To learn more, I spoke with Mark Lampert and Katherine Clements, who oversees his family foundation. giving. Unorthodox Philanthropy operates as a program of the Lampert Byrd Foundation (formerly the Lampert Family Foundation), which is run by Lampert and his wife, Susan Byrd. The foundation reported holding nearly $35m in assets in its most recent IRS Form 990; contributions are made either directly or through donor-advised funds at the San Francisco Foundation and at Vanguard Charitable.
Lampert told me that he got serious about philanthropy in the late 2000s, and spent months asking friends and experts how best to spend philanthropic dollars to make the biggest difference. “Compelling answers were scarce,” he says. This isn’t surprising. Consultancies like the Rockefeller Philanthropy Advisors offer clients advice like “find your philanthropic passion and let it guide your journey,” which could mean giving to a (well-endowed) university, a hometown, a disease charity, a museum, whatever. Lampert was sobered when a mentor told him that he had given away about $100m and wasn’t convinced it had made a lasting difference.
He turned to Innocentive, an open innovation platform that helps businesses and nonprofits solve problems. GiveDirectly won that first competition. “It obviously had huge potential,” Lampert said. Giving the small nonprofit seed money helped realize that potential, as co-founder Paul Niehaus told me by email:
Up until that point we had been a garage band, a group of PhD students unhappy with the way the [global aid] industry worked and tinkering to see if we could engineer some sort of end-run around it. And when Mark and Susan joined, we suddenly had this sense that maybe we weren’t the only ones. Other smart, sophisticated philanthropists might be willing to try something this radical.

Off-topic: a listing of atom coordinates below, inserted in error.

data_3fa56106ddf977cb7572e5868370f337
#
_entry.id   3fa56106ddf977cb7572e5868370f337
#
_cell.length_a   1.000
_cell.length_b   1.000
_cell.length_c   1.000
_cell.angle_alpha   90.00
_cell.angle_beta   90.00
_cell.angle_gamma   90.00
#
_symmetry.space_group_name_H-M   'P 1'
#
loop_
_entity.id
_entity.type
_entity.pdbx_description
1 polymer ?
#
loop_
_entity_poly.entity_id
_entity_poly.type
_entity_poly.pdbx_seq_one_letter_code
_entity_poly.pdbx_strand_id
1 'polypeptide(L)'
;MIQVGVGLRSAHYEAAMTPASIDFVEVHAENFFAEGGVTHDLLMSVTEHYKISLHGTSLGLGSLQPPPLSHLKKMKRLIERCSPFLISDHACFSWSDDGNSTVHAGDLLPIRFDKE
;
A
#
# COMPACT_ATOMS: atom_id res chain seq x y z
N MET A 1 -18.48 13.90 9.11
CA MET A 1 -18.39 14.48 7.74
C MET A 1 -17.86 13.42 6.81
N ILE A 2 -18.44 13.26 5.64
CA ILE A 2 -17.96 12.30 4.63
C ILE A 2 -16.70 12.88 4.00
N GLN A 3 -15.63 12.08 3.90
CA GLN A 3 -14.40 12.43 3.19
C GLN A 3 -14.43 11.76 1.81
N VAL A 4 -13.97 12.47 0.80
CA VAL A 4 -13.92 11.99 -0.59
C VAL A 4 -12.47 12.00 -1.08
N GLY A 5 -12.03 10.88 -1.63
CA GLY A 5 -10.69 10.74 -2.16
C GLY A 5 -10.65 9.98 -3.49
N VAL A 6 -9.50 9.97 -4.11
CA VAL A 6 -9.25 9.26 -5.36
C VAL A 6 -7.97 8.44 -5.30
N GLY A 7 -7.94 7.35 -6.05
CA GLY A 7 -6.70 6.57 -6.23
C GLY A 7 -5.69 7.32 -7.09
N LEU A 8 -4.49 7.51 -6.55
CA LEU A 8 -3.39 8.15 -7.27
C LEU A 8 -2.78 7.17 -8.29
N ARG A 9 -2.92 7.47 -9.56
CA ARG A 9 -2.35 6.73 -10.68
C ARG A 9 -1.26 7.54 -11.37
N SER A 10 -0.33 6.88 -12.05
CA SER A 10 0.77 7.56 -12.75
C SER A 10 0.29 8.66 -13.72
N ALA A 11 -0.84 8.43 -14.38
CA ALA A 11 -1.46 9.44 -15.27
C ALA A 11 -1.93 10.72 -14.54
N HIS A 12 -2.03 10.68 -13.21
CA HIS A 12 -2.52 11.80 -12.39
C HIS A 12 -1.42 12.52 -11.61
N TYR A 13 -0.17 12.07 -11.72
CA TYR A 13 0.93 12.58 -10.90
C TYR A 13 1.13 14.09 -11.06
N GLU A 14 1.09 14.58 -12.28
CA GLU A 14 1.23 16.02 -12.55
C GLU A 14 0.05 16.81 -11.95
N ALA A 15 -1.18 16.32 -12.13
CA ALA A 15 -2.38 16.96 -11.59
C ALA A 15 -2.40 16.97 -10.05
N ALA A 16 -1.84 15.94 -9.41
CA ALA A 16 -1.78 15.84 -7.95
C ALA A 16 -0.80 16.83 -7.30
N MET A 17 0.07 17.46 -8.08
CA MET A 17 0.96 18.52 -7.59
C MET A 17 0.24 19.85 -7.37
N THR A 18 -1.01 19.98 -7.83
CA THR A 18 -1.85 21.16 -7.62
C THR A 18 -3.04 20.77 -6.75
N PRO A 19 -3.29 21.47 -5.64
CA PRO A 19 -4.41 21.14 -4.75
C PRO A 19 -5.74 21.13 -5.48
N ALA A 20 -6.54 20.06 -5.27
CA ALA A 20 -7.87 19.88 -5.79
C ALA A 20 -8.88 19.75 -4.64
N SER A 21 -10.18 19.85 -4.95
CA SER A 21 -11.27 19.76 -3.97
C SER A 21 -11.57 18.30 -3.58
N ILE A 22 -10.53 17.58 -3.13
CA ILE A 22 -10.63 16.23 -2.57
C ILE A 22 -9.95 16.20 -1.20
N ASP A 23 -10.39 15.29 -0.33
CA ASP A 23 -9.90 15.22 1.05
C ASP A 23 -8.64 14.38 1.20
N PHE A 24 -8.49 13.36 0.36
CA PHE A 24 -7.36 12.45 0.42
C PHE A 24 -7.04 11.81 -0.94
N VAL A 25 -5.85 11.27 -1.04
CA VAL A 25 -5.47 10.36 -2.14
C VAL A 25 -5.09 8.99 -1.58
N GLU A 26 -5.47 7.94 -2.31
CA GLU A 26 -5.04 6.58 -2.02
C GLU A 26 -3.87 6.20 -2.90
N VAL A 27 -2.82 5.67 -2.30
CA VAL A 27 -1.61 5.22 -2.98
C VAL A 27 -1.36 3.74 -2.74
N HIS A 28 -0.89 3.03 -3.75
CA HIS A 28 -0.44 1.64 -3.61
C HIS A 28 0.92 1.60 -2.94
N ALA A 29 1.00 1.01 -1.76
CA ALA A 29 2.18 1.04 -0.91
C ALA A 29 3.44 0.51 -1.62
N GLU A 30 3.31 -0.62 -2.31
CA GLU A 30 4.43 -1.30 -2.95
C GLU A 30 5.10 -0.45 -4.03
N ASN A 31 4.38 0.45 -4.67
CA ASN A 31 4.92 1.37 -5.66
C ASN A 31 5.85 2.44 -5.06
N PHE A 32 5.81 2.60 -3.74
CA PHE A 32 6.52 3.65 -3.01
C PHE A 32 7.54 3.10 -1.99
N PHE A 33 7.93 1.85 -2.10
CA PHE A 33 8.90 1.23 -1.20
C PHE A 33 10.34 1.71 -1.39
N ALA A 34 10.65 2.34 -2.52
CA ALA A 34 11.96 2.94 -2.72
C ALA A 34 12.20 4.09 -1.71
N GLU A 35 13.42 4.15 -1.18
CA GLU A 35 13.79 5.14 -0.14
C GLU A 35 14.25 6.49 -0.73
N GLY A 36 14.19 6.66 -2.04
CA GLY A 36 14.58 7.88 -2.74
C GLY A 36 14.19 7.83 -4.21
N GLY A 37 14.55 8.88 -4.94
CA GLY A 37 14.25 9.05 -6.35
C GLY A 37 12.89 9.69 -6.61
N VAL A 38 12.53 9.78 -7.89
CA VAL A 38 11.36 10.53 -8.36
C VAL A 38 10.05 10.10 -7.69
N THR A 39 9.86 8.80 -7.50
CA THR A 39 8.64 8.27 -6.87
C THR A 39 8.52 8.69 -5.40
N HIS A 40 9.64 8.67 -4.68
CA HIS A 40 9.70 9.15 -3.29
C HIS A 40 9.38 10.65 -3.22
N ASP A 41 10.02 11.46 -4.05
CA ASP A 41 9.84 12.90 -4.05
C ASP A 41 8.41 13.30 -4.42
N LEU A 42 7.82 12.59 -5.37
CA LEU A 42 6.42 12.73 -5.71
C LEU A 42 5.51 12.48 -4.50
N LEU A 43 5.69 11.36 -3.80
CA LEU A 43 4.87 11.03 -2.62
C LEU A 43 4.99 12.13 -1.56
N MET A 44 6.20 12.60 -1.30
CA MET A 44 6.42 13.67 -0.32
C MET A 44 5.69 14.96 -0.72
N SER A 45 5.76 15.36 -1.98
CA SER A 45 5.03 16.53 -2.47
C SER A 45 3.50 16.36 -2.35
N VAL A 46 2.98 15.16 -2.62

One of the things I remember most is that Mark asked what we would do with a big check, and we said “we’d give it to poor people.” And he seemed really struck by that, because he was expecting something about hiring people, building the infrastructure, etc. I think we connected over this idea of learning by doing and staying laser-focused on a simple goal: get money in the hands of the poor.
Several years later, Unorthodox Philanthropy offered a second prize. It went to Evidence Aid, a UK-based nonprofit that seeks to bring rigorous, evidence-based practices to the fields of humanitarian aid and disaster relief. Clements told me: “We liked the commitment to evidence, rigor, transparency and improving how international aid works.”